Consumers are very enthusiastic about this increase in connectivity and in fact most of them appear to want all of their devices to be connected, says Dillon. For example, Dillon says that Bell Labs research indicates that 72% of consumers want remote controlled energy devices and 77% connected in-home healthcare. “Some people are prepared to pay more for the service if it is connected,” he says. In fact 21% of them expressly said that they would do just that in the research.
This huge demand and addressable market will generate $1 trillion by 2020, says Dillion, up from 200 billion in 2011. But the revenue opportunity is not found in data traffic, because this will only represent around 2% of the total. Instead, it will be found in systems (15% of revenue) and more significantly in services (83%).
The systems revenue will be important for part of the value chain and includes activity such as integration, support, managing end-points, diagnosing problems, implementation and decommissioning. But the service revenue is far and away the biggest revenue opportunity. According to Dillion the biggest opportunities by 2020 will be in consumer, healthcare, automotive, intelligent buildings and retail.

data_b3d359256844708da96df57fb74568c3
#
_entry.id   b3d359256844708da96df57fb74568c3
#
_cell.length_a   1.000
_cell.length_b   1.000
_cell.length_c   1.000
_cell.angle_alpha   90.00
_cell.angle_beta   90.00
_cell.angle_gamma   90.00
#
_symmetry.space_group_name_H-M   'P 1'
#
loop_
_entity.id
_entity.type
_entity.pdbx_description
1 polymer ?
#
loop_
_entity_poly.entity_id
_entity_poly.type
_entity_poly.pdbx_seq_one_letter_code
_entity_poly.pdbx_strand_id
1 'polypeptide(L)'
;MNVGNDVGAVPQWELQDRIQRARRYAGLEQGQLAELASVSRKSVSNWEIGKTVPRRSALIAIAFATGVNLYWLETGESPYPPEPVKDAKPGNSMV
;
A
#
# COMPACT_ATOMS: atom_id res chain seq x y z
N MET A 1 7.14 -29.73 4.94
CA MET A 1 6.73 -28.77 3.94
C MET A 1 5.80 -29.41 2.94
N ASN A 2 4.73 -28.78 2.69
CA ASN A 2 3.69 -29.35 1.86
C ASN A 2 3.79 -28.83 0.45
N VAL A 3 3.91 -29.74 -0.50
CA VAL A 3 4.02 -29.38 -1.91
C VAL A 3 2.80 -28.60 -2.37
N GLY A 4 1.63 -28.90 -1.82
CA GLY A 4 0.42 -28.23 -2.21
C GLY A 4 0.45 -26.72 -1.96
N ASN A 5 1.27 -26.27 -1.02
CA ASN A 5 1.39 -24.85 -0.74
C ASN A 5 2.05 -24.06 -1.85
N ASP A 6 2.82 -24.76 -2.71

efficiencies in air transport
According to Paul O’Boyle, portfolio director, wireless and mobility, SITA, M2M can help the air transport industry (ATI) solve its inherent complexity. He looked at the specific case study of aircraft turnaround. This activity is actually a critical factor in airline profitability: the quicker airlines can get their planes ready for takeoff again, the more flights they can do per day and the more seats they can sell.
For example, Ryanair has managed to reduce its aircraft turnaround time to 25 minutes, from the industry-standard 45 minutes. This timesaving across the board has allowed it to operate one additional flight per day, which generates a staggering extra €3 million a day of revenue. It can do this, because it uses smaller airports which have much less demands on their services.